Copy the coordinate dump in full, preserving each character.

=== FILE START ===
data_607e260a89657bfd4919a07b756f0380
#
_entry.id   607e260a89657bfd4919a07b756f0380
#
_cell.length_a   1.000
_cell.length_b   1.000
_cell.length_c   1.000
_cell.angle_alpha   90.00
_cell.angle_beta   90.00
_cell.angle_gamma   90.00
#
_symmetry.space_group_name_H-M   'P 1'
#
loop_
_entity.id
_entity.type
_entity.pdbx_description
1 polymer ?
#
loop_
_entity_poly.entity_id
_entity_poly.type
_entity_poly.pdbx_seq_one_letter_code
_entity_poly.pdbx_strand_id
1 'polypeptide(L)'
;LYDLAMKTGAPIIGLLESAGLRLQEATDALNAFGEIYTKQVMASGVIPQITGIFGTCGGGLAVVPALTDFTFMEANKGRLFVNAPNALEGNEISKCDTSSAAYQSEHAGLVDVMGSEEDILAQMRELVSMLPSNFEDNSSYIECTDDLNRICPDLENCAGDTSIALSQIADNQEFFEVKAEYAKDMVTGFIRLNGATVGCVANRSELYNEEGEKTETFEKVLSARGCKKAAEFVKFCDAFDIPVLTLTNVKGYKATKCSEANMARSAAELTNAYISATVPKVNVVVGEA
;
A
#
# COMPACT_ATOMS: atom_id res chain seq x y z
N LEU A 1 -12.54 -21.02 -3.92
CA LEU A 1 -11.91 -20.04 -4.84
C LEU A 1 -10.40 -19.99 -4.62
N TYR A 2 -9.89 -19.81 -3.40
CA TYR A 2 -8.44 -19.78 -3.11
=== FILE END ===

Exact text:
data_607e260a89657bfd4919a07b756f0380
#
_entry.id   607e260a89657bfd4919a07b756f0380
#
_cell.length_a   1.000
_cell.length_b   1.000
_cell.length_c   1.000
_cell.angle_alpha   90.00
_cell.angle_beta   90.00
_cell.angle_gamma   90.00
#
_symmetry.space_group_name_H-M   'P 1'
#
loop_
_entity.id
_entity.type
_entity.pdbx_description
1 polymer ?
#
loop_
_entity_poly.entity_id
_entity_poly.type
_entity_poly.pdbx_seq_one_letter_code
_entity_poly.pdbx_strand_id
1 'polypeptide(L)'
;LYDLAMKTGAPIIGLLESAGLRLQEATDALNAFGEIYTKQVMASGVIPQITGIFGTCGGGLAVVPALTDFTFMEANKGRLFVNAPNALEGNEISKCDTSSAAYQSEHAGLVDVMGSEEDILAQMRELVSMLPSNFEDNSSYIECTDDLNRICPDLENCAGDTSIALSQIADNQEFFEVKAEYAKDMVTGFIRLNGATVGCVANRSELYNEEGEKTETFEKVLSARGCKKAAEFVKFCDAFDIPVLTLTNVKGYKATKCSEANMARSAAELTNAYISATVPKVNVVVGEA
;
A
#
# COMPACT_ATOMS: atom_id res chain seq x y z
N LEU A 1 -12.54 -21.02 -3.92
CA LEU A 1 -11.91 -20.04 -4.84
C LEU A 1 -10.40 -19.99 -4.62
N TYR A 2 -9.89 -19.81 -3.40
CA TYR A 2 -8.44 -19.78 -3.11